14. Martin Feldstein, 1999. "Tax Avoidance And The Deadweight Loss Of The Income Tax," The Review of Economics and Statistics, MIT Press, vol. 81(4), pages 674-680, November.
    15. Smith, Lawrence B & Rosen, Kenneth T & Fallis, George, 1988. "Recent Developments in Economic Models of Housing Markets," Journal of Economic Literature, American Economic Association, vol. 26(1), pages 29-64, March.
    16. White, Halbert, 1980. "A Heteroskedasticity-Consistent Covariance Matrix Estimator and a Direct Test for Heteroskedasticity," Econometrica, Econometric Society, vol. 48(4), pages 817-838, May.
    17. Rosen, Harvey S., 1979. "Owner occupied housing and the federal income tax: Estimates and simulations," Journal of Urban Economics, Elsevier, vol. 6(2), pages 247-266, April.
    18. Green, Richard K. & Vandell, Kerry D., 1999. "Giving households credit: How changes in the U.S. tax code could promote homeownership," Regional Science and Urban Economics, Elsevier, vol. 29(4), pages 419-444, July.
    19. Ling, David C. & McGill, Gary A., 1998. "Evidence on the Demand for Mortgage Debt by Owner-Occupants," Journal of Urban Economics, Elsevier, vol. 44(3), pages 391-414, November.
    20. Poterba, James M, 1992. "Taxation and Housing: Old Questions, New Answers," American Economic Review, American Economic Association, vol. 82(2), pages 237-242, May.
    21. Poterba, James M. & Sinai, Todd, 2011. "Revenue Costs and Incentive Effects of the Mortgage Interest Deduction for Owner-Occupied Housing," National Tax Journal, National Tax Association;National Tax Journal, vol. 64(2), pages 531-564, June.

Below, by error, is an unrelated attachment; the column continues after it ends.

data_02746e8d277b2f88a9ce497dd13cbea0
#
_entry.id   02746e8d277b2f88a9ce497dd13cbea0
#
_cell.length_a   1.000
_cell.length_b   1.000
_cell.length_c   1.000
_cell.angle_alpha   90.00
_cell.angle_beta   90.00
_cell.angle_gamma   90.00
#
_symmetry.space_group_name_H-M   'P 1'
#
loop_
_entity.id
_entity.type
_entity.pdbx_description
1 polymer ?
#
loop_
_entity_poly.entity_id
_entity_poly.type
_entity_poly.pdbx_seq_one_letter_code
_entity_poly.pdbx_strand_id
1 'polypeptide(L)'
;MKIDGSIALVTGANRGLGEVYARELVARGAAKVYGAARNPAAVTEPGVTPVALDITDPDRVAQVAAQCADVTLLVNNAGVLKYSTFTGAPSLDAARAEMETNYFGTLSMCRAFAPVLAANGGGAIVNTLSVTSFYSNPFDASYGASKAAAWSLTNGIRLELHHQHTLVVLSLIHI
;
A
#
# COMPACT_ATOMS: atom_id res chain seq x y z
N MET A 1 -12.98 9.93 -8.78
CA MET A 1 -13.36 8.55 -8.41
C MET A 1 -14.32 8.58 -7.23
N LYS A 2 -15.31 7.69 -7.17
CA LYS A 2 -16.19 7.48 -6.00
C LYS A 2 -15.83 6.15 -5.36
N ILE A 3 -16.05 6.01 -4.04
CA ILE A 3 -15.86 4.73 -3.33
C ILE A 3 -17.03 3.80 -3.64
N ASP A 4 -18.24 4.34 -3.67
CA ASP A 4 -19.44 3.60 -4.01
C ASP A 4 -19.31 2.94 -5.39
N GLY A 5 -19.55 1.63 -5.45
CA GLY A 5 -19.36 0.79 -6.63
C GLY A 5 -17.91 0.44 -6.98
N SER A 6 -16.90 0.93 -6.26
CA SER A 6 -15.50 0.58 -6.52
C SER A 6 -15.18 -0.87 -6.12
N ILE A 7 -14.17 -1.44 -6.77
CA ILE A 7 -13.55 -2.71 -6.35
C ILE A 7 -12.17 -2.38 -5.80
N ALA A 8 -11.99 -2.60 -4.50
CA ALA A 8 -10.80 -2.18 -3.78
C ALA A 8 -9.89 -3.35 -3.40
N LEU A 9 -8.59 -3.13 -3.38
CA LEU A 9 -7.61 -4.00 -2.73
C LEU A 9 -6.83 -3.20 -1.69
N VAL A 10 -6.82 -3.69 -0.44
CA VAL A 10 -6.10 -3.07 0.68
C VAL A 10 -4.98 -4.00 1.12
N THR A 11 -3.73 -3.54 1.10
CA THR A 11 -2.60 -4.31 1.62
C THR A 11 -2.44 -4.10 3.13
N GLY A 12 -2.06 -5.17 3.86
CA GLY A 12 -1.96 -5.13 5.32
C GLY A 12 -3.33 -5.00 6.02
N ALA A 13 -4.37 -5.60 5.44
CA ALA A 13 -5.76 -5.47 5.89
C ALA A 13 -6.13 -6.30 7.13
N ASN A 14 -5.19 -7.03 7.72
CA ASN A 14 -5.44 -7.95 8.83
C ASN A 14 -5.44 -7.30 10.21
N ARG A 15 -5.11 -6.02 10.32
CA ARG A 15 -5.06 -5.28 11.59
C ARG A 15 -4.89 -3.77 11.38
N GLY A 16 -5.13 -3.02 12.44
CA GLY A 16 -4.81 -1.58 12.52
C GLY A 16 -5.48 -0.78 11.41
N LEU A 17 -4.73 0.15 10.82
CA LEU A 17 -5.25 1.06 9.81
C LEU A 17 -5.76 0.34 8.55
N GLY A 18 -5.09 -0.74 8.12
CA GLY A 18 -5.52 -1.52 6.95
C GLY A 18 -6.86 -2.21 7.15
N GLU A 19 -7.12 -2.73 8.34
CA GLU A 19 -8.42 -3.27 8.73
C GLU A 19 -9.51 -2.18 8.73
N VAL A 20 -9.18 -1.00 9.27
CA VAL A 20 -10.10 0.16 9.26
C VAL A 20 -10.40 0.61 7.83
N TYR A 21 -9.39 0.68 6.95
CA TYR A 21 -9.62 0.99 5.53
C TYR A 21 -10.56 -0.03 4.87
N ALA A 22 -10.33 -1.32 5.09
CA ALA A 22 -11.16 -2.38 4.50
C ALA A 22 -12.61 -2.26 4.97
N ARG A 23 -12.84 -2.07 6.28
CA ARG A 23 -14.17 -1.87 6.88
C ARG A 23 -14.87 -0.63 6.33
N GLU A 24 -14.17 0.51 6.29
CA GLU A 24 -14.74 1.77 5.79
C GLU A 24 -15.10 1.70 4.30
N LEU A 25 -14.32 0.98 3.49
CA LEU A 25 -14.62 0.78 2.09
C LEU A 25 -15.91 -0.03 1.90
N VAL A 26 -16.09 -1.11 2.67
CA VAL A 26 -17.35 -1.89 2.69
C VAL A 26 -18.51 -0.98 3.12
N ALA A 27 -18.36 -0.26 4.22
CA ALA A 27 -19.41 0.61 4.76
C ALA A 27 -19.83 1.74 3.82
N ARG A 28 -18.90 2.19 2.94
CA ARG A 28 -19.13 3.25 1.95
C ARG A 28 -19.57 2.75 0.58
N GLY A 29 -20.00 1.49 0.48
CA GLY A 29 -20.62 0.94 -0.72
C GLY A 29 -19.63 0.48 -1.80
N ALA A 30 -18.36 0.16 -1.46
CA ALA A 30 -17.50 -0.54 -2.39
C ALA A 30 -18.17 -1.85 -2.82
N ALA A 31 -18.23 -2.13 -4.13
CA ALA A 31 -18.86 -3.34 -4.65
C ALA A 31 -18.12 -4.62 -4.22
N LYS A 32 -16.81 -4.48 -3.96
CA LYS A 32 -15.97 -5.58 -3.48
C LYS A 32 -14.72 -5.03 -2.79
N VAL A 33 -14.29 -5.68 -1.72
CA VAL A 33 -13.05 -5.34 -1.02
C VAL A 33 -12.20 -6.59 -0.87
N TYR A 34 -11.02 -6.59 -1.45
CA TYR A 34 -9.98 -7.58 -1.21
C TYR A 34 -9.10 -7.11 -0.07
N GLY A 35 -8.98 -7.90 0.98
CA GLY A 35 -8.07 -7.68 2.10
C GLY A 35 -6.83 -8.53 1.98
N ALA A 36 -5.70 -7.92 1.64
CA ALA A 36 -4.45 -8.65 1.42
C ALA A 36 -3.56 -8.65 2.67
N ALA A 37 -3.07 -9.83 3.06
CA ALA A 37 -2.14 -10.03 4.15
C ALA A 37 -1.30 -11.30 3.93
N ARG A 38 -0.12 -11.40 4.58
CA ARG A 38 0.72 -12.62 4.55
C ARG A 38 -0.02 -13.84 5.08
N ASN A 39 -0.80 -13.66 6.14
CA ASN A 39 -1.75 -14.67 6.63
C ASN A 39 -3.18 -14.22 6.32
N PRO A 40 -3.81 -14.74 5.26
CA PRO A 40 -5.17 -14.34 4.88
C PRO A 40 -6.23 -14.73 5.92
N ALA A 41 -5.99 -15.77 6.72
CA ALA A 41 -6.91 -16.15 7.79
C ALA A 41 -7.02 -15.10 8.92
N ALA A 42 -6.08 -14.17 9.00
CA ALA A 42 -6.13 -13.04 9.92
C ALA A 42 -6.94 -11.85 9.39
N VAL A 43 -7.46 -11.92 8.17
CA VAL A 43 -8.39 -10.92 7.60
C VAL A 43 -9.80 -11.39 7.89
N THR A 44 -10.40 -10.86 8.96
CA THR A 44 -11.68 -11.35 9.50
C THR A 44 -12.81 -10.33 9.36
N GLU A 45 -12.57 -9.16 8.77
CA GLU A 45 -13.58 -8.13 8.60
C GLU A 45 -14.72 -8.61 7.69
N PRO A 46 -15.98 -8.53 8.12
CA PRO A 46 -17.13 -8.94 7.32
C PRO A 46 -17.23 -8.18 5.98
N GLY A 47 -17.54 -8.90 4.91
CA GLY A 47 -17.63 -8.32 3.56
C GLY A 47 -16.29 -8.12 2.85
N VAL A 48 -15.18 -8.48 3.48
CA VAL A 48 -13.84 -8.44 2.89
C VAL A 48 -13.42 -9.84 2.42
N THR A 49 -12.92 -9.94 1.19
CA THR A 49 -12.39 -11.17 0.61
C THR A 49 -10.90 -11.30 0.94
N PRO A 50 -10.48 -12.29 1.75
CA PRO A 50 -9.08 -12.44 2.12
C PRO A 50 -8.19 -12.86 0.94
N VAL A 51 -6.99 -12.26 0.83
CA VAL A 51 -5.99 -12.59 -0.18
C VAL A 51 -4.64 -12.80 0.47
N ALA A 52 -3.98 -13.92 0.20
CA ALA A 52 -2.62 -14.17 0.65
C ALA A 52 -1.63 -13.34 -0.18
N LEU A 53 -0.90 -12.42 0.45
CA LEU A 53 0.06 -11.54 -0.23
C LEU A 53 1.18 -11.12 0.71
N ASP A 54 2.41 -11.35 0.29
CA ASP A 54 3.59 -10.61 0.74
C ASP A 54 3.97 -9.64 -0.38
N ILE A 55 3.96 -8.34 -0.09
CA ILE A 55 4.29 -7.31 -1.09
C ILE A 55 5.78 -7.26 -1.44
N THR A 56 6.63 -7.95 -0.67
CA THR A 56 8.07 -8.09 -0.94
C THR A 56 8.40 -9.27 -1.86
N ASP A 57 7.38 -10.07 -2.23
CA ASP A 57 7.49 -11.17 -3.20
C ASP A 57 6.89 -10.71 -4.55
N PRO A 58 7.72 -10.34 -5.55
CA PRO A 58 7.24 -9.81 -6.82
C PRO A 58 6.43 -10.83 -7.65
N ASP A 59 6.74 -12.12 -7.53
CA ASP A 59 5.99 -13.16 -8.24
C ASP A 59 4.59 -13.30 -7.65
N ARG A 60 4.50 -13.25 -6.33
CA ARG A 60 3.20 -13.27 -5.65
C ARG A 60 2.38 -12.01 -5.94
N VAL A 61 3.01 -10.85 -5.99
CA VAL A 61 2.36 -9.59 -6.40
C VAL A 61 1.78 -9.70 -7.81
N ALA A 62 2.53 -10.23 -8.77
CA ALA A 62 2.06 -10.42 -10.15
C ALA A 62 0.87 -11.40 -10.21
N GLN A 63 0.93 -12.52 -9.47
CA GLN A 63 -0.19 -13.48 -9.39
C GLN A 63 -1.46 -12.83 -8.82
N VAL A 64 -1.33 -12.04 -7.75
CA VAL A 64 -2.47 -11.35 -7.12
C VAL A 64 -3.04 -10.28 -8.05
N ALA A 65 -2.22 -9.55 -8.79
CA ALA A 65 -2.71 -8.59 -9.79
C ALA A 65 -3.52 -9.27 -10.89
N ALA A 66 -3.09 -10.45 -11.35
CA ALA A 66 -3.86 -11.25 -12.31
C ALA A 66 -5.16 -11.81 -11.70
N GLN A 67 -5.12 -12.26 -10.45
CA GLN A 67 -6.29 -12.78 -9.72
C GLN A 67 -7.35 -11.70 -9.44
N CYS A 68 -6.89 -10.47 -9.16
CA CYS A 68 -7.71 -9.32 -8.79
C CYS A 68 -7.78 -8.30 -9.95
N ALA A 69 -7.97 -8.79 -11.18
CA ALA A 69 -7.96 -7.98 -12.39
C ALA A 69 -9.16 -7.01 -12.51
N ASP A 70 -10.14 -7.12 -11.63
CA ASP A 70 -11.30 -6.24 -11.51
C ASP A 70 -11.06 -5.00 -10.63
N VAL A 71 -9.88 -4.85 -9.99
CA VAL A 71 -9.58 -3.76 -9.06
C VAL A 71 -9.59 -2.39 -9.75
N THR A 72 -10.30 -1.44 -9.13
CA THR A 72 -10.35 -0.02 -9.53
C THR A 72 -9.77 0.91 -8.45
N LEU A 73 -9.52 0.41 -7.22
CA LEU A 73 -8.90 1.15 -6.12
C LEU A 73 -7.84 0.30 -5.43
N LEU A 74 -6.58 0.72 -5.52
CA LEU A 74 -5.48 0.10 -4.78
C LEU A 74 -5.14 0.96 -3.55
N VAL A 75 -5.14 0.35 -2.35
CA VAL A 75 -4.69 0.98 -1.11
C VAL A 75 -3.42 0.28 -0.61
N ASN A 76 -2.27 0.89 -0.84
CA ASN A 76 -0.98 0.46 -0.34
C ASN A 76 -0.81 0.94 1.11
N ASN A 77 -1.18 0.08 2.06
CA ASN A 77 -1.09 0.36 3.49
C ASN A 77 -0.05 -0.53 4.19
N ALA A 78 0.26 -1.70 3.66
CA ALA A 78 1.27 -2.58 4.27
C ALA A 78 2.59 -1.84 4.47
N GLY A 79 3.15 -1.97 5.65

22. Robert M. Dunsky & James R. Follain, 2000. "Tax-Induced Portfolio Reshuffling: The Case of the Mortgage Interest Deduction," Real Estate Economics, American Real Estate and Urban Economics Association, vol. 28(4), pages 683-718.
    Full references (including those not matched with items on IDEAS)

    Citations

    Citations are extracted by the CitEc Project, subscribe to its RSS feed for this item.
    as


    Cited by:

    1. Martin, Hal & Hanson, Andrew, 2016. "Metropolitan area home prices and the mortgage interest deduction: Estimates and simulations from policy change," Regional Science and Urban Economics, Elsevier, vol. 59(C), pages 12-23.
    2. Martin, Hal, 2018. "The Impact of the Tax Cuts and Jobs Act on Local Home Values," Working Paper 1806, Federal Reserve Bank of Cleveland.
    3. Fatica, Serena & Prammer, Doris, 2017. "Housing and the tax system: how large are the distortions in the euro area?," Working Paper Series 2087, European Central Bank.

    Corrections

    All material on this site has been provided by the respective publishers and authors. You can help correct errors and omissions. When requesting a correction, please mention this item's handle: RePEc:sae:pubfin:v:42:y:2014:i:5:p:582-607. See general information about how to correct material in RePEc.

    For technical questions regarding this item, or to correct its authors, title, abstract, bibliographic or download information, contact: (SAGE Publications). General contact details of provider: .

    If you have authored this item and are not yet registered with RePEc, we encourage you to do it here. This allows to link your profile to this item. It also allows you to accept potential citations to this item that we are uncertain about.

    If CitEc recognized a reference but did not link an item in RePEc to it, you can help with this form .

    If you know of missing items citing this one, you can help us creating those links by adding the relevant references in the same way as above, for each refering item. If you are a registered author of this item, you may also want to check the "citations" tab in your RePEc Author Service profile, as there may be some citations waiting for confirmation.

    Please note that corrections may take a couple of weeks to filter through the various RePEc services.

    IDEAS is a RePEc service hosted by the Research Division of the Federal Reserve Bank of St. Louis . RePEc uses bibliographic data supplied by the respective publishers.